|Mallory Fleming is a first-class athlete, dedicated to keeping her body healthy. While Mallory Fleming is an avid volleyball player, she also finds time to exercise outside of team sports by running. To Mallory Fleming, running provides quiet, personal time and an opportunity to set and achieve new physical fitness goals. Through her many years of conditioning through running, Mallory Fleming has learned that proper breathing techniques can have an amazing impact on running.|
Like many people, Mallory Fleming didn’t really think about breathing when she first started running. To Mallory Fleming and so many people new to running, the natural process of breathing seemed to sufficiently get her through a run. After conversations with coaches, trainers and other runners, Mallory Fleming learned that breathing, when properly controlled, can enhance physical performance and reduce the risk of injury.
Running is strenuous exercise that strains the entire body. In order to run, the body must send a lot of oxygen throughout the body, especially to the muscles doing most of the work. What Mallory Fleming has learned is that breathing from the diaphragm, or belly breathing, allows the body to take in a lot more oxygen than chest breathing. The more oxygen entering the body, the more oxygen available to feed hard-working muscles. Breathing from the diaphragm didn’t come naturally for Mallory Fleming, so she found a series of exercises that helped her get the hang of belly breathing before hitting the pavement. Exercises to strengthen the diaphragm can be found online or by talking with a personal trainer at the gym, advises Mallory Fleming.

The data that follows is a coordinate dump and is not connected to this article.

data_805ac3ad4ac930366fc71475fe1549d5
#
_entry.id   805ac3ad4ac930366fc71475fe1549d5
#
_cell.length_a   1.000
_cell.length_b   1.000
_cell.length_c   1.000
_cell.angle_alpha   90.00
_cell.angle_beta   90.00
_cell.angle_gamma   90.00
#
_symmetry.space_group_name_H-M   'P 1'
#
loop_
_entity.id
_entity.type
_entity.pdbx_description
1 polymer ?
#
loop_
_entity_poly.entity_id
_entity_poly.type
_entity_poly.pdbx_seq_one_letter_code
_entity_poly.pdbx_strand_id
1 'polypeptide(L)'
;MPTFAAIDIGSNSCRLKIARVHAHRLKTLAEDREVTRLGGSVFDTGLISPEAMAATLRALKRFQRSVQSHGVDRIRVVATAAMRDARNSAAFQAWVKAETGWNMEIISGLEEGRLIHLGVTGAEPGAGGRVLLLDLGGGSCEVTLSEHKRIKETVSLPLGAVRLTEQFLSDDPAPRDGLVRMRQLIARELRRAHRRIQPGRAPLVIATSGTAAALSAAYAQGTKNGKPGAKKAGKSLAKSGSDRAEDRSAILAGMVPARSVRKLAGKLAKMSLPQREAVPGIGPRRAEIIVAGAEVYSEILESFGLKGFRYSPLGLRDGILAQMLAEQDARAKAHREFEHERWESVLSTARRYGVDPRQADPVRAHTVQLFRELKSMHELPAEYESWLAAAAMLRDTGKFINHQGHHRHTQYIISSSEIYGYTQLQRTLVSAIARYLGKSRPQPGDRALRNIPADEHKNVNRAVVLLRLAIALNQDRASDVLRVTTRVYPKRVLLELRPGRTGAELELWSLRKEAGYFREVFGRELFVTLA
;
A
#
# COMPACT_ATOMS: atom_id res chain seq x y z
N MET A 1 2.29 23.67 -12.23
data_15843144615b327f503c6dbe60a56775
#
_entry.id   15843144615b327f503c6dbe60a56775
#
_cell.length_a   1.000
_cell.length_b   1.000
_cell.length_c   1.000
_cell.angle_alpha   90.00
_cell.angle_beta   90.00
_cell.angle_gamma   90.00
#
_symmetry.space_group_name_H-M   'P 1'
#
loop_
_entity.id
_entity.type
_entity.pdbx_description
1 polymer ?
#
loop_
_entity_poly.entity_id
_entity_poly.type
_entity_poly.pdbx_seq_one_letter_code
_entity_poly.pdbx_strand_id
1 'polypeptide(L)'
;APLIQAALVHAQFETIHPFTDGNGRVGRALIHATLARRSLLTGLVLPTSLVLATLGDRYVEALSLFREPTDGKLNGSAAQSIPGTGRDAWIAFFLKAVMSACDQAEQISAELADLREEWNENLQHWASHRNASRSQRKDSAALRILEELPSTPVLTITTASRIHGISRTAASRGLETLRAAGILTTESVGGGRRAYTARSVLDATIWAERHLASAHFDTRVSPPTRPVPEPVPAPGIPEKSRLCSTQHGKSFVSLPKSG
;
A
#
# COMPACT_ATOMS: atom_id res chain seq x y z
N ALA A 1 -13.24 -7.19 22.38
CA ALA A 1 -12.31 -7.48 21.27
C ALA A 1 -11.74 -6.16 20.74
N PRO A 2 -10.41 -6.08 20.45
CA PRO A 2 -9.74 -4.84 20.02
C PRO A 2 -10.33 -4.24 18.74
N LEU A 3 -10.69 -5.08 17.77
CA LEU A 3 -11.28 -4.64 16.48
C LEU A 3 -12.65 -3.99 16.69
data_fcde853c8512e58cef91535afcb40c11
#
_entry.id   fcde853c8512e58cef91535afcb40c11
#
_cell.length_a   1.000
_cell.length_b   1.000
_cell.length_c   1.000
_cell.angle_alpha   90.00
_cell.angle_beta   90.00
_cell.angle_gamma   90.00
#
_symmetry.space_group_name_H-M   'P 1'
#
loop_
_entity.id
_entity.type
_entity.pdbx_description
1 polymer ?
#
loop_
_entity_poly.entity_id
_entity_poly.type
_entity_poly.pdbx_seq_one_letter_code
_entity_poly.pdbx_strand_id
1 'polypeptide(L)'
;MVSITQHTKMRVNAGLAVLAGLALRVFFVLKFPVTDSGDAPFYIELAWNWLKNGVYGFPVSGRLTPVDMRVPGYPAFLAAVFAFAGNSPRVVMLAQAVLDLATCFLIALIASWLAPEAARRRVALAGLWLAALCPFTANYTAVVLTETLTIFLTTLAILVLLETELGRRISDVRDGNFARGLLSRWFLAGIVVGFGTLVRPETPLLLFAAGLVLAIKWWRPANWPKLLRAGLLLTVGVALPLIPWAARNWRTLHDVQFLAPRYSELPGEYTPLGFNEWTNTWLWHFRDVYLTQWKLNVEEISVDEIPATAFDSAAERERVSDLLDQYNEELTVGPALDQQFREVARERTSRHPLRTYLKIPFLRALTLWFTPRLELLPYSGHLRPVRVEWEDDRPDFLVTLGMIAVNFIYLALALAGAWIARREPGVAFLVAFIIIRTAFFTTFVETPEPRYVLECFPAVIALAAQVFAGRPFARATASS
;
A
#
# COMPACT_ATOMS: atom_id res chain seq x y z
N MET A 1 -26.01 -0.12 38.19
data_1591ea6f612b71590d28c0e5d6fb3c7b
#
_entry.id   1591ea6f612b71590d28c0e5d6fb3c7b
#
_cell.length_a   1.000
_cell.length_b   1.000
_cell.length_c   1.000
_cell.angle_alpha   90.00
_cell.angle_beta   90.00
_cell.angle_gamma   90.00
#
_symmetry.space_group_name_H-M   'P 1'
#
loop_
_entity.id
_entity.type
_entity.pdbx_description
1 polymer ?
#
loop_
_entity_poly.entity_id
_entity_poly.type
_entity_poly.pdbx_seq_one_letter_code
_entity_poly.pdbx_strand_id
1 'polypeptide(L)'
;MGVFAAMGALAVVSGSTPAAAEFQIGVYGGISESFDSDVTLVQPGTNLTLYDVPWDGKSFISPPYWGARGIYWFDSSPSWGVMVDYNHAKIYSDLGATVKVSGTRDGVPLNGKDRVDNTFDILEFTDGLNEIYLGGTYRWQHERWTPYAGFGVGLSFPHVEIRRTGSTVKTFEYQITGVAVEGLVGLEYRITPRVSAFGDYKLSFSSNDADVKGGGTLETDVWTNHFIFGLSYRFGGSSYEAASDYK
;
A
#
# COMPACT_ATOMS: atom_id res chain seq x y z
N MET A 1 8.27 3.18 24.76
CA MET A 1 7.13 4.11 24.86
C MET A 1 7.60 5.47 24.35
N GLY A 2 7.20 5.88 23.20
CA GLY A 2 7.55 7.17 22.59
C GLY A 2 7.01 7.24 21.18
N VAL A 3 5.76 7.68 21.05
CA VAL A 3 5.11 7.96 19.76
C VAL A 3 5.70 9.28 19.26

In addition to breathing from her diaphragm, Mallory Fleming also found that the pace and cadence of breathing can affect overall running performance. For Mallory Fleming, using a 3:2, breath to pace sequence works best, which means she inhales for three paces and exhales for two paces while she is running. As Mallory Fleming has found while working with coaches and trainers that breathing patterns may vary for each person and can be modified during a run, depending on the level of exertion. The idea is to get the highest level of oxygen into the body while working out, and patterned, paced breathing can do just that.
Breathing can also be controlled to reduce risk from injury, confirms Mallory Fleming. For instance, by alternating which foot hits the ground with each exhale, a runner can remove uneven stress on the body and reduce overall risk of injury. Again, this type of breathing takes practice, but can provide immense benefits for keeping the body healthy and strong while running.